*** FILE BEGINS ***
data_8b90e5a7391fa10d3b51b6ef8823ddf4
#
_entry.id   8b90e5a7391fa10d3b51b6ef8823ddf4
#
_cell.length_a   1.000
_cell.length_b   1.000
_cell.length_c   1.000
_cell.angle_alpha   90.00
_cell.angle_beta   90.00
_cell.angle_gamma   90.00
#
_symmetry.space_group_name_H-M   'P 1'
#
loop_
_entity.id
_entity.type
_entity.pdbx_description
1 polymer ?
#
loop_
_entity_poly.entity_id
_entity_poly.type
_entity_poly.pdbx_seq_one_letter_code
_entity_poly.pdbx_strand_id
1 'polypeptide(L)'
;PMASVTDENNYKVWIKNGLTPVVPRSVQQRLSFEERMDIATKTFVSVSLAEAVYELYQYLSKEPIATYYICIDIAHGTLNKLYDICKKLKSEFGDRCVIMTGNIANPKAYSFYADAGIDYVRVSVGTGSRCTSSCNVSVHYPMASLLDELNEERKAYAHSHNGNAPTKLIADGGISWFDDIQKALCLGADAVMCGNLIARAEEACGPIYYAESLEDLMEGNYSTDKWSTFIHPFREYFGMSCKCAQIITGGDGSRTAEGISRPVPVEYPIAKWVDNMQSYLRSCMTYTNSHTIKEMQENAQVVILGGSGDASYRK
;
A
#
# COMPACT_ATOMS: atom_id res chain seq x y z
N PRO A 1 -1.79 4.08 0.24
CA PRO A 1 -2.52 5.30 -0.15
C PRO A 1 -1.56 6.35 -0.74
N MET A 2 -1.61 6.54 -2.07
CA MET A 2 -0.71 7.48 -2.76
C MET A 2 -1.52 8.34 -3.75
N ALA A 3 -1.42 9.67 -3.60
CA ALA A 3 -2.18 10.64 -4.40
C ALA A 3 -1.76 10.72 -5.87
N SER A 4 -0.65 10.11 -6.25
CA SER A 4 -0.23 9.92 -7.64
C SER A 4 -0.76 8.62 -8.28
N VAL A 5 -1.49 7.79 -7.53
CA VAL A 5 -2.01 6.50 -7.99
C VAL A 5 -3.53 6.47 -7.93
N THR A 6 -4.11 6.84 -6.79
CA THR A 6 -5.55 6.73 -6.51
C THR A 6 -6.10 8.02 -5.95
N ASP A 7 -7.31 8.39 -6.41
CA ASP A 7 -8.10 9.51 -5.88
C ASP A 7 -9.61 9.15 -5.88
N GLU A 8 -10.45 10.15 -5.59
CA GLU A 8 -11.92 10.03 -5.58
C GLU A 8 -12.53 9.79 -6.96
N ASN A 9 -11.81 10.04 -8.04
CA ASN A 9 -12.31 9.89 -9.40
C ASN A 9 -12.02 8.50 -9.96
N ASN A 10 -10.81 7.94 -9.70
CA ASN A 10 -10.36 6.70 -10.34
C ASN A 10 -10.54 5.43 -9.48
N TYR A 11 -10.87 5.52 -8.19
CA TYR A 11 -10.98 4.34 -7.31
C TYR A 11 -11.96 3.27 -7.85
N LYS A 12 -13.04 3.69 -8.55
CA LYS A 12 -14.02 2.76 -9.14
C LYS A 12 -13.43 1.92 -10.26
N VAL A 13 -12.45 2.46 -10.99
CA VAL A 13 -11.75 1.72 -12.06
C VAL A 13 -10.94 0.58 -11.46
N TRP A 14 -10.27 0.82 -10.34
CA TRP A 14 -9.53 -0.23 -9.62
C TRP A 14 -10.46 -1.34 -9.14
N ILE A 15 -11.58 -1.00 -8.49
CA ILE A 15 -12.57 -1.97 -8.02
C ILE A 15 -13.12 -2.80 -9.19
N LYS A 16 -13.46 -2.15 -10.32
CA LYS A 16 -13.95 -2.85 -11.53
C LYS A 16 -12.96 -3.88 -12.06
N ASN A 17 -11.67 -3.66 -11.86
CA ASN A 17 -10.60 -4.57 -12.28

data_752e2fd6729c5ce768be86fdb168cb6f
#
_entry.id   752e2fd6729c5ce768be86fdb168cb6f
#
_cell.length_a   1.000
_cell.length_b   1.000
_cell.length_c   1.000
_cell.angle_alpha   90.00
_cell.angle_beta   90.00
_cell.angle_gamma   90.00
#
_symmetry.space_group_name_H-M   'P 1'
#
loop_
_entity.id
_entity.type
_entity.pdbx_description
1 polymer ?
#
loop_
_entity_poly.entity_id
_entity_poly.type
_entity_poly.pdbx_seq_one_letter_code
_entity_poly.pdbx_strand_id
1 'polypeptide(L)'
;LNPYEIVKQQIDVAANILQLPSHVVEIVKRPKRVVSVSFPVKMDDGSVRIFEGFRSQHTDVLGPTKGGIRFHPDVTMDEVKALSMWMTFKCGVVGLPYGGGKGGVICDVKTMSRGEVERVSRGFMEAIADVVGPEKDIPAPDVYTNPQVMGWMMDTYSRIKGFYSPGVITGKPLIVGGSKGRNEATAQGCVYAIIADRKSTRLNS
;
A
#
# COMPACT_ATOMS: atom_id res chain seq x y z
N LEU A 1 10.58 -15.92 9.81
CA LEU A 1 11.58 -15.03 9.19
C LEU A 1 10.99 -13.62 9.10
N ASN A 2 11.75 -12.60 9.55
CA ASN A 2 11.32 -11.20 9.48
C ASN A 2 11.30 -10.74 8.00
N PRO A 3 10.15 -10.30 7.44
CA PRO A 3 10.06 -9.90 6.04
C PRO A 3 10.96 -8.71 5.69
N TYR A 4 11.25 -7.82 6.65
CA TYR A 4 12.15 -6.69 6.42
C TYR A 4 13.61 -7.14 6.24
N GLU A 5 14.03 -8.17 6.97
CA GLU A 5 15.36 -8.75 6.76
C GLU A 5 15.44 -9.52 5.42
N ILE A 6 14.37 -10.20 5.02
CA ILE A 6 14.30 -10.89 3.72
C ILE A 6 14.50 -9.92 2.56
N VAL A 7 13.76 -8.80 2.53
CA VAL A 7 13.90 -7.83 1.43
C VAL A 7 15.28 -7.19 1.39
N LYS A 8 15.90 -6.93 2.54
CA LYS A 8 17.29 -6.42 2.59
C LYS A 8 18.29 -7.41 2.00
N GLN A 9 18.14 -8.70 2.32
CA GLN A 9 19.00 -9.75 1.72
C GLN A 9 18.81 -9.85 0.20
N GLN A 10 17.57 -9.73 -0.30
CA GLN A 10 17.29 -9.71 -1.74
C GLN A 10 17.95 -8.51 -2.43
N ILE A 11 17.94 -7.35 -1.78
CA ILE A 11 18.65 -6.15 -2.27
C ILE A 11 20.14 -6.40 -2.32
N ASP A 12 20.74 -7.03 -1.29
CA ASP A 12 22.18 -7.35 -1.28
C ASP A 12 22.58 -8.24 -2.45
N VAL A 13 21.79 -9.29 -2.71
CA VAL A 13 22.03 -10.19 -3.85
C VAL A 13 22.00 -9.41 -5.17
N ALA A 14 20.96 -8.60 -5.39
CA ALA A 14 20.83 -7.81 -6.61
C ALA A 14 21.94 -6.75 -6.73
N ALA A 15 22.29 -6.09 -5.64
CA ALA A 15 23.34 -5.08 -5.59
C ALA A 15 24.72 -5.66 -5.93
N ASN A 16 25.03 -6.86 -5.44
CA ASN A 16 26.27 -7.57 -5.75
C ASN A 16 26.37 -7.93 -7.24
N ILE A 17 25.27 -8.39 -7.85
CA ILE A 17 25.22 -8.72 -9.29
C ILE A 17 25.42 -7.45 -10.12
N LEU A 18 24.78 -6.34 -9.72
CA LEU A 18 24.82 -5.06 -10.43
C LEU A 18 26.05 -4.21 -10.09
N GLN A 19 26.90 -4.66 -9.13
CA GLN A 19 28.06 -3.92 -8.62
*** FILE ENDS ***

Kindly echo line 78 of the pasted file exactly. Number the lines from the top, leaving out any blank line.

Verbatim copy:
C LYS A 16 -12.96 -3.88 -12.06